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DOI: 10.1101/2023.05.23.541340

Demographic consequences of an extreme heatwave are mitigated by spatial heterogeneity in an annual monkeyflower

L. M.McDonald A. Scharnagl A. K. Turcu C. M. Patterson N. J. Kooyers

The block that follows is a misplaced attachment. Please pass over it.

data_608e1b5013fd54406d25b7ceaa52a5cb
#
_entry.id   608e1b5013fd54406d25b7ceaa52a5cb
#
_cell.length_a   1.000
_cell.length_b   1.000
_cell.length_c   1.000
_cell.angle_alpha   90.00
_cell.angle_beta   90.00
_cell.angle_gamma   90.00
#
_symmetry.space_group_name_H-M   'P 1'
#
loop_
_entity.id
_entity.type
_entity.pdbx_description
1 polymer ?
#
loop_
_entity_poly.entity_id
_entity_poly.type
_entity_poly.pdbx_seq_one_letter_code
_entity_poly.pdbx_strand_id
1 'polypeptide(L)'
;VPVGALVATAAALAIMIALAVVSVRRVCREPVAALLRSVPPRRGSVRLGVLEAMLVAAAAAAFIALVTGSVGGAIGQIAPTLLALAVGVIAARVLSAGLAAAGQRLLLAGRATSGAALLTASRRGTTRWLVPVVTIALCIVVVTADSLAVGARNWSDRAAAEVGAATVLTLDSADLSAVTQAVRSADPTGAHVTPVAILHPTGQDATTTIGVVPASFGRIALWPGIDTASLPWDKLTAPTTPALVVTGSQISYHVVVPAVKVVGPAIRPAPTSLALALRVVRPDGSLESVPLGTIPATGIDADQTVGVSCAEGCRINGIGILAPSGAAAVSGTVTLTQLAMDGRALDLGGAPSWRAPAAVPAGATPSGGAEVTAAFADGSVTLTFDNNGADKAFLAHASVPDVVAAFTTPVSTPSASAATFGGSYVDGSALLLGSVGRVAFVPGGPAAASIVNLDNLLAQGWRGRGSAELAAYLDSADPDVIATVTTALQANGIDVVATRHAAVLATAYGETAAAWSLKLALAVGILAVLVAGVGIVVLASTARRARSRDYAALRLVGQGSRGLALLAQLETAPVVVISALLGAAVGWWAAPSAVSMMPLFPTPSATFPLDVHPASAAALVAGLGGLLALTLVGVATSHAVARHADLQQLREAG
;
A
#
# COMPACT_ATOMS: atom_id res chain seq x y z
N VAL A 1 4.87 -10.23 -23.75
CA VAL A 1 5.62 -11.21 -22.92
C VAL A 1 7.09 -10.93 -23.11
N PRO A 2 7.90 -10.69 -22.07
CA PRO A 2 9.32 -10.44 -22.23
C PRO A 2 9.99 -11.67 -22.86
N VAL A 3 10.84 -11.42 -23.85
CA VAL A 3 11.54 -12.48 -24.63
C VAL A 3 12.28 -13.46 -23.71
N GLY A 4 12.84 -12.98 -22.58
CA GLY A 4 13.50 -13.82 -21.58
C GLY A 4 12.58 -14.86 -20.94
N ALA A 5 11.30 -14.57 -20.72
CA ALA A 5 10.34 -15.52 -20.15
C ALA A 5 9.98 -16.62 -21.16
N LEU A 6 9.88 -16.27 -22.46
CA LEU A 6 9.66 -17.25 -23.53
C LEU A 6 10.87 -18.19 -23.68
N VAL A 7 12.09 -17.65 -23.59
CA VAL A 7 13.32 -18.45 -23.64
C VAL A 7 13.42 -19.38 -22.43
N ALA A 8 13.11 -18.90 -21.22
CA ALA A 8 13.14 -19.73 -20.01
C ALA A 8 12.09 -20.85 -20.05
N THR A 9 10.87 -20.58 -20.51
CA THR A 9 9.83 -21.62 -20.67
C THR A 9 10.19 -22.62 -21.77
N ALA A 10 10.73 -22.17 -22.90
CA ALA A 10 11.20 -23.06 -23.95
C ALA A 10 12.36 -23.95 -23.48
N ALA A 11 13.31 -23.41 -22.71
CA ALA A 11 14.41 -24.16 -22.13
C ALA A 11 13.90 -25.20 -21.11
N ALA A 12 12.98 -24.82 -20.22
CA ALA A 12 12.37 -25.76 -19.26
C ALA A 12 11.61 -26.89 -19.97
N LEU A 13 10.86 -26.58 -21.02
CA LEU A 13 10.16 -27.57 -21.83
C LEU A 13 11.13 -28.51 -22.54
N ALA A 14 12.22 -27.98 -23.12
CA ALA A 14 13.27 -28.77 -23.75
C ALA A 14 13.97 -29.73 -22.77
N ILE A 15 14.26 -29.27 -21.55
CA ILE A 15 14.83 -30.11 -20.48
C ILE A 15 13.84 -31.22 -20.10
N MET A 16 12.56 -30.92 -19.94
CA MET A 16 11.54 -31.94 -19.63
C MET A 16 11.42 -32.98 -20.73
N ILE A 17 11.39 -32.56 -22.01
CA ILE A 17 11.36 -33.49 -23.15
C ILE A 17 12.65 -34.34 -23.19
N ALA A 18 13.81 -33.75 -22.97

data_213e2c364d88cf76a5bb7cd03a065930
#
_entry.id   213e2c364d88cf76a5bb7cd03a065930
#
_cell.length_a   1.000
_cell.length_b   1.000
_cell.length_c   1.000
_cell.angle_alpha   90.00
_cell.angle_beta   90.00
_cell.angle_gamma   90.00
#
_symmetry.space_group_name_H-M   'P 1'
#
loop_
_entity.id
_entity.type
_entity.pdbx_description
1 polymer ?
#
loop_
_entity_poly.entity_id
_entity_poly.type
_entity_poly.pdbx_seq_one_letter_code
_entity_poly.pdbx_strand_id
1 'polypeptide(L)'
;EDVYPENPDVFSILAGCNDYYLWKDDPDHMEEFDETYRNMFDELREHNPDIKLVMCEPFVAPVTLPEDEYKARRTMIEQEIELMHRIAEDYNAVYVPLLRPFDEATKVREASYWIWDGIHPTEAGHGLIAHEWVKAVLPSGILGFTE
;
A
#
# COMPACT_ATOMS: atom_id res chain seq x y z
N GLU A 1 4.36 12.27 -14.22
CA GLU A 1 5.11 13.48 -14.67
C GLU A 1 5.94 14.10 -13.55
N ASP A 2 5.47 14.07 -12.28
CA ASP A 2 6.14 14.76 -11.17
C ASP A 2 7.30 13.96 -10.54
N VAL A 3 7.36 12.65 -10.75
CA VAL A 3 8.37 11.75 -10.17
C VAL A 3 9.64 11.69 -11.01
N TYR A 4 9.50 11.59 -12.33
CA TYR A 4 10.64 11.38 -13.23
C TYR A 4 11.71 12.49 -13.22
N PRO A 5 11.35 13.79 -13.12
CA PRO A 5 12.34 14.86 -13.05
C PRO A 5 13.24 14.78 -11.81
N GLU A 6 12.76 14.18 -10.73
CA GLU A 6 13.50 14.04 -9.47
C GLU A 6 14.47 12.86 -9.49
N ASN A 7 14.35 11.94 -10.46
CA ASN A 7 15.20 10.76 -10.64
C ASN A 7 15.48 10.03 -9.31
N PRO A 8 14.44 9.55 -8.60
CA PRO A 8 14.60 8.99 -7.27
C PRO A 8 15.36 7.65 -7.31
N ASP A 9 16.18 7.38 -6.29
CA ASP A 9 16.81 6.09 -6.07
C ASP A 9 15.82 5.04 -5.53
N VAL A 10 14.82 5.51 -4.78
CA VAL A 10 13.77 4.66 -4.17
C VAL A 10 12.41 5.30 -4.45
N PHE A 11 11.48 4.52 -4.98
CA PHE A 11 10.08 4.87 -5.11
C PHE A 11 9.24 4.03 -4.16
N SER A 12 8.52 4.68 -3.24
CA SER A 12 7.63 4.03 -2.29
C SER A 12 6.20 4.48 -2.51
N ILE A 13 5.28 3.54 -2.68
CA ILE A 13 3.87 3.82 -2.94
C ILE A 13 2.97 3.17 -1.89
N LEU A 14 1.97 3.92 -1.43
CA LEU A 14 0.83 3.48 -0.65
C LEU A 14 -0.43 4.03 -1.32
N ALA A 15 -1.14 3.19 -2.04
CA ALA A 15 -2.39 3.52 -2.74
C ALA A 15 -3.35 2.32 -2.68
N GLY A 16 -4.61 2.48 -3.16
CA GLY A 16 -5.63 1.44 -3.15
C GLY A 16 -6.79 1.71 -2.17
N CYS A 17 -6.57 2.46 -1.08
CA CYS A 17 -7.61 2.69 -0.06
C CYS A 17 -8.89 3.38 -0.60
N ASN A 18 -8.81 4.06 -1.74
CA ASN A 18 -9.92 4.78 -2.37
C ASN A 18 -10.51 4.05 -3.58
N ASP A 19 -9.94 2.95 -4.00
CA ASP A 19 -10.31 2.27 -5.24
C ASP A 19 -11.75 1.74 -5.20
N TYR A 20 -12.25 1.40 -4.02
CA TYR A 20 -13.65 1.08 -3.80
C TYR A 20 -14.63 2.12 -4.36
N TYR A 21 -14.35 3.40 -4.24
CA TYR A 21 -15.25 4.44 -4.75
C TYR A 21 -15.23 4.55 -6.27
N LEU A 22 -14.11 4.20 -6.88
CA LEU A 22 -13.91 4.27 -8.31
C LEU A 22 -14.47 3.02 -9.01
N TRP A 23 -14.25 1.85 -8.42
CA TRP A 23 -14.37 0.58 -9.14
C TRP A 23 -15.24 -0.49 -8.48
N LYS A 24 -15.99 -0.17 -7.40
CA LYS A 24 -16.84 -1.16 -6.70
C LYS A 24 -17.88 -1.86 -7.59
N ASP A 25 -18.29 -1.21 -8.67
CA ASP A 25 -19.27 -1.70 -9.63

Heatwaves are becoming more frequent and intense with climate change, but the demographic and evolutionary consequences of heatwaves are rarely investigated in herbaceous plant species. We examine the consequences of a short but extreme heatwave in Oregon populations of the common yellow monkeyflower (Mimulus guttatus) by leveraging a common garden experiment planted with range wide populations and observational studies of eleven local populations. In the common garden, 89% of seedlings died during the heatwave including >96% of seedlings from geographically local populations. Some populations from hotter and drier environments had higher fitness, however others from comparable environments performed poorly. Observational studies of local natural populations drastically differed in the consequences of the heatwave: one population was completely extirpated and nearly half had a >50% decrease in fitness. However, a few populations had greater fitness during the heatwave year. Differences in mortality corresponded to the impact of the heatwave on soil moisture where retention of soil moisture throughout the heatwave led to greater survivorship. Our results suggest that not all populations experience the same intensity or degree of mortality during extreme events and such heterogeneity could be important for genetic rescue or to facilitate the distribution of adaptive variants throughout the region.